• Dying Light: The Following review by Rick Moscatello



    Dead Island Meets Far Cry

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    Iím going to look at two things here. First, Dying Light, and the expansion, The Following.

    Dying Light is a first person role playing zombie game. Itís very, very, much like Dead Island, which is little surpriseómost of the developers for Dead Island also worked on this game. If you havenít played Dead Island, thatís probably the way to goóyou can get it pretty cheap. If you have already played Dead Island, you might get a little frustrated, as this zombie game plays so similarly that you might feel a little cheated at even calling Dying Light a new game, rather than a sequel to Dead Island.

    Anyway, Dying Light has you play the role of Kyle, a secret agent guy whoís been dropped into a city overwhelmed with the zombie virus. Supposedly this is a Turkish city (Harran) but truth be told, I thought I was in San FranciscoÖthereís a big suspension bridge, and everyone speaks English (heck, this could be the mainland off wherever Dead Island was). Your mission, more or less, is to follow orders; those orders change so much that itís tough to figure if there was much of a plan here. Unlike Dead Island, thereís only the one character; this cuts down on the replay factor quite a bit.

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    Ah, a rare easy kill. Don't use the knife, though, just kick him over the edge.

    The voice acting is quite good, although the story, well, not so much. There are many little outposts of survivors, but thereís also a murderous psychopath who leads an infinite legion of well-supplied murderous psychopaths willing to do his bidding (he has so many that he even kills a few for you, just so you know for sure heís a bad guy). Youíll have to stop him, of course, as heíll kill your friends and romantic interest. This must be a great story because it seems like this happens in every zombie apocalypse.

    There are quests to solve but this game is a sandboxÖa sandbox full of tough zombies. Iím not joking about the toughness here, as the game suffers a bit from sequel-itis (where the sequel is dramatically harder than the original, and there are numerous design decisions to deliberately make the game harder than reasonable). Youíll find a zombie, and break your iron wrench over its head, whacking it repeatedly. Then it gets up, you get another wrench, and repeat the whacking until the zombie resembles Prince Oberyn after his date with The Mountain. There are normal humans in the city, and these guys are tough tooÖthe sight of an enemy with a dozen arrows sticking through his chest will be fairly common, assuming you donít use the wrench on him, too.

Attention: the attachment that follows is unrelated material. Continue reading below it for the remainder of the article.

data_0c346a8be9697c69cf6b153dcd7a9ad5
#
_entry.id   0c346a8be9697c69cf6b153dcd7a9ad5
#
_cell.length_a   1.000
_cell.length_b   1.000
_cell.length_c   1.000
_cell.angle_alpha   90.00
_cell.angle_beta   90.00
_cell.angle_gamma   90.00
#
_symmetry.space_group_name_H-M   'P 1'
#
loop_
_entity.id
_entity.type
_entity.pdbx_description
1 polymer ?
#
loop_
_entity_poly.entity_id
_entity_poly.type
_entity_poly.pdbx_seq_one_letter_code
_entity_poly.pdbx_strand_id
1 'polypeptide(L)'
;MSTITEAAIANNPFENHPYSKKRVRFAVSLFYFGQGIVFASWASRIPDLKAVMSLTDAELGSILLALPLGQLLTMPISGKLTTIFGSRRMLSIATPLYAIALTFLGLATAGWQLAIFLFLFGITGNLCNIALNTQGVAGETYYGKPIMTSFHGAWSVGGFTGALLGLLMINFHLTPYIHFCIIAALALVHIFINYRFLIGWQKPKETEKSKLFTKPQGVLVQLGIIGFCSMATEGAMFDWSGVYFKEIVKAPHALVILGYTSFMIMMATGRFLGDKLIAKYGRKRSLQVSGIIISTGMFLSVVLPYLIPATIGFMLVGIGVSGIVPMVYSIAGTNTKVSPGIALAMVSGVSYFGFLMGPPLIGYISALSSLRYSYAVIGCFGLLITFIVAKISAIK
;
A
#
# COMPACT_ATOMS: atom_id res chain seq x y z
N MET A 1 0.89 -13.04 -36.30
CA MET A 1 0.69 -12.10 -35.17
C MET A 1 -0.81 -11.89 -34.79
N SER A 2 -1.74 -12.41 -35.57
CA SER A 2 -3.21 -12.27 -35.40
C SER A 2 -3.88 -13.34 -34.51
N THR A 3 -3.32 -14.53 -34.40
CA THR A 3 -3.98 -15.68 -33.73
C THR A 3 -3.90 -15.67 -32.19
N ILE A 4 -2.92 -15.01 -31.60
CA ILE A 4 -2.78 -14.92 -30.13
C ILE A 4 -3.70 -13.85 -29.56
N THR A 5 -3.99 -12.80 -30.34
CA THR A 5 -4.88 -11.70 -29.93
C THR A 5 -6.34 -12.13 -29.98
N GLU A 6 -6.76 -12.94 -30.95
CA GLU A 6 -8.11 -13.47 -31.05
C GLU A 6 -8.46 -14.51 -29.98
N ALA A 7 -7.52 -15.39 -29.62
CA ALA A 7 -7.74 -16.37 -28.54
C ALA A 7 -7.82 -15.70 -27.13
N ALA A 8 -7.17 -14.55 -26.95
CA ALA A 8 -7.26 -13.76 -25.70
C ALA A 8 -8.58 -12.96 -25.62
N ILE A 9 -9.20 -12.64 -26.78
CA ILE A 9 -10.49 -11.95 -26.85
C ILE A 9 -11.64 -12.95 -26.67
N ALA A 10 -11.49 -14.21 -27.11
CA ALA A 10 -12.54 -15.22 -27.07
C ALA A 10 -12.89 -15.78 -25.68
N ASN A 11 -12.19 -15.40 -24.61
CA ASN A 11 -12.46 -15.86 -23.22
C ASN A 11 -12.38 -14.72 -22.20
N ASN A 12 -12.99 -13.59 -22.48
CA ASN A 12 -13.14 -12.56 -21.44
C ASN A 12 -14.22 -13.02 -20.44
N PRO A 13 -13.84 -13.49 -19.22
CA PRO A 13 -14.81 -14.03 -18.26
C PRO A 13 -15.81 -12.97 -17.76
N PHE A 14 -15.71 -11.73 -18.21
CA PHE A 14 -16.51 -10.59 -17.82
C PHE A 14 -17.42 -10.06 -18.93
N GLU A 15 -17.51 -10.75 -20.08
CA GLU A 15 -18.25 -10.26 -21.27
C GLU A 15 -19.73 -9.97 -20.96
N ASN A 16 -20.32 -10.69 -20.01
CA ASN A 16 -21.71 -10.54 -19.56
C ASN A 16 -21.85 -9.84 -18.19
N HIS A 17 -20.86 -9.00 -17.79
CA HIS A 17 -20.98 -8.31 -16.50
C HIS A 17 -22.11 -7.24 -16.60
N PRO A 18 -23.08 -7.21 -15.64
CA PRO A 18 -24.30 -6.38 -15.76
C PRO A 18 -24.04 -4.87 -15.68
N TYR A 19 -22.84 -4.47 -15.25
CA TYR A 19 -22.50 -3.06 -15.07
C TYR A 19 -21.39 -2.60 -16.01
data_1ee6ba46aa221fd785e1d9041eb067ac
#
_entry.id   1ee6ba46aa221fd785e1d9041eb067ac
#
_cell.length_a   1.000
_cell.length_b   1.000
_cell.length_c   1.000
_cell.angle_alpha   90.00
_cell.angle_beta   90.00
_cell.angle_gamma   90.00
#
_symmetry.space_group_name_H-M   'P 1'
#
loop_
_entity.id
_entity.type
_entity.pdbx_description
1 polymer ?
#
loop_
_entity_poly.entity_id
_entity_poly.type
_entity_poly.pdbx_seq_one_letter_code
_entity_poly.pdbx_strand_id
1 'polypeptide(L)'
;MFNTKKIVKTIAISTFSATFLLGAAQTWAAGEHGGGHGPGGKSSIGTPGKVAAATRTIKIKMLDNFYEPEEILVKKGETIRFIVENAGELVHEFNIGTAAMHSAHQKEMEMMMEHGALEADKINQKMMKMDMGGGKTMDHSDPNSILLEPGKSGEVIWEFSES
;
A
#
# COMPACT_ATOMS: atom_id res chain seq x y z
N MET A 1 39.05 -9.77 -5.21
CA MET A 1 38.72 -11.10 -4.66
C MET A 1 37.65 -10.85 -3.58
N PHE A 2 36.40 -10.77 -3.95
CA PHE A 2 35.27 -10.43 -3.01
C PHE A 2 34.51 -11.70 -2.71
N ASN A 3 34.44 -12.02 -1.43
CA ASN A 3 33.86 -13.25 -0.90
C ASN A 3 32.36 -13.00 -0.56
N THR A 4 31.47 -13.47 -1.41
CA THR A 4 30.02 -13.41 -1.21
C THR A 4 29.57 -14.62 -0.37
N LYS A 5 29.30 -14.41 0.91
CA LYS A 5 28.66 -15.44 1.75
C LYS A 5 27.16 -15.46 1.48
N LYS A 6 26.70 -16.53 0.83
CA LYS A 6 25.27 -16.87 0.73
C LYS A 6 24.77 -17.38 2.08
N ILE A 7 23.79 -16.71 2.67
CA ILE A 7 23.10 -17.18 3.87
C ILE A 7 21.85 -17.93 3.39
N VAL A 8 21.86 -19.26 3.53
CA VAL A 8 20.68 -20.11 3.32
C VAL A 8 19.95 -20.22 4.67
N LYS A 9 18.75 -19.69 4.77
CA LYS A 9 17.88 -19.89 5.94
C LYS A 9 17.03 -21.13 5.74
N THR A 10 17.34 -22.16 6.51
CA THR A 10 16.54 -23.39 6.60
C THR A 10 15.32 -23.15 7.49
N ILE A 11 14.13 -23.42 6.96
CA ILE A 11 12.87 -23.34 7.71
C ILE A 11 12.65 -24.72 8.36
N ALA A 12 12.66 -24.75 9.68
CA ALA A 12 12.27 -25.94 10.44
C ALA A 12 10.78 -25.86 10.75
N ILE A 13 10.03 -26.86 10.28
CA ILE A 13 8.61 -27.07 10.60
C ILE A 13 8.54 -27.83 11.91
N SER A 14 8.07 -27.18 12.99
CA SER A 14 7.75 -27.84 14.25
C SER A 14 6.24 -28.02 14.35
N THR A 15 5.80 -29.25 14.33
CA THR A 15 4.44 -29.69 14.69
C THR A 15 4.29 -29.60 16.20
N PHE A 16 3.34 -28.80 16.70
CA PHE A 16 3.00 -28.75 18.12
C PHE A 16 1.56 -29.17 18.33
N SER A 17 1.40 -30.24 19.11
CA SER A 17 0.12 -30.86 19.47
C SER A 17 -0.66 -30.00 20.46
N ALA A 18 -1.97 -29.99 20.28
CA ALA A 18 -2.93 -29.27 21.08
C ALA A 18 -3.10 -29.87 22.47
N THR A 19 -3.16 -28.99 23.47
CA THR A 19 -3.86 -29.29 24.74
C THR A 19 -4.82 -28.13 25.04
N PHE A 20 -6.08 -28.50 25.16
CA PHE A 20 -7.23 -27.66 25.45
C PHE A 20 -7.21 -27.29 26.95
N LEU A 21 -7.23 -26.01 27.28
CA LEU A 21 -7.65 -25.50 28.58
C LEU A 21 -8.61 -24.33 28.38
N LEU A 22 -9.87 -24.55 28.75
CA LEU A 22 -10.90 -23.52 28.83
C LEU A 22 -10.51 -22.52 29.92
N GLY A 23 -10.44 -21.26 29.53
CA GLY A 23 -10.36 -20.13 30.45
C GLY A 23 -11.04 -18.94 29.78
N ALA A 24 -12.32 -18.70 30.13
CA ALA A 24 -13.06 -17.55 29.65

As you gain levels, of course, youíll become much more capable of killing zombies, including the all-important head-stomp move (there are also quite a few other Dead Island-maneuvers). You never quite get godlike in power, but things do get easier over time, especially once you learn to modify your weapons (much like Dead IslandÖ).

    I keep going back to Dead Island because of the strong similarities, but there is one big difference. Dying Light is an awesome parkour simulator. Kyle has positively heroic skills in parkour, able to jump, dive, run, and climb with amazing agility, an agility that the zombies (during daylight) cannot hope to match. There are many, many, climbing puzzles, and if you like that sort of thing, this game rocks hard.

    Thereís no real ďsave gameĒ function, so youíll find yourself falling to your death many, many, times, even after hours of play (itís so easy to wrongly guess which handrail can be held, and which is strictly decorationÖ). Mercifully, death is only an inconvenience in the game, you just lose a few experience points and reappear in a local safehouse (there are many in the city).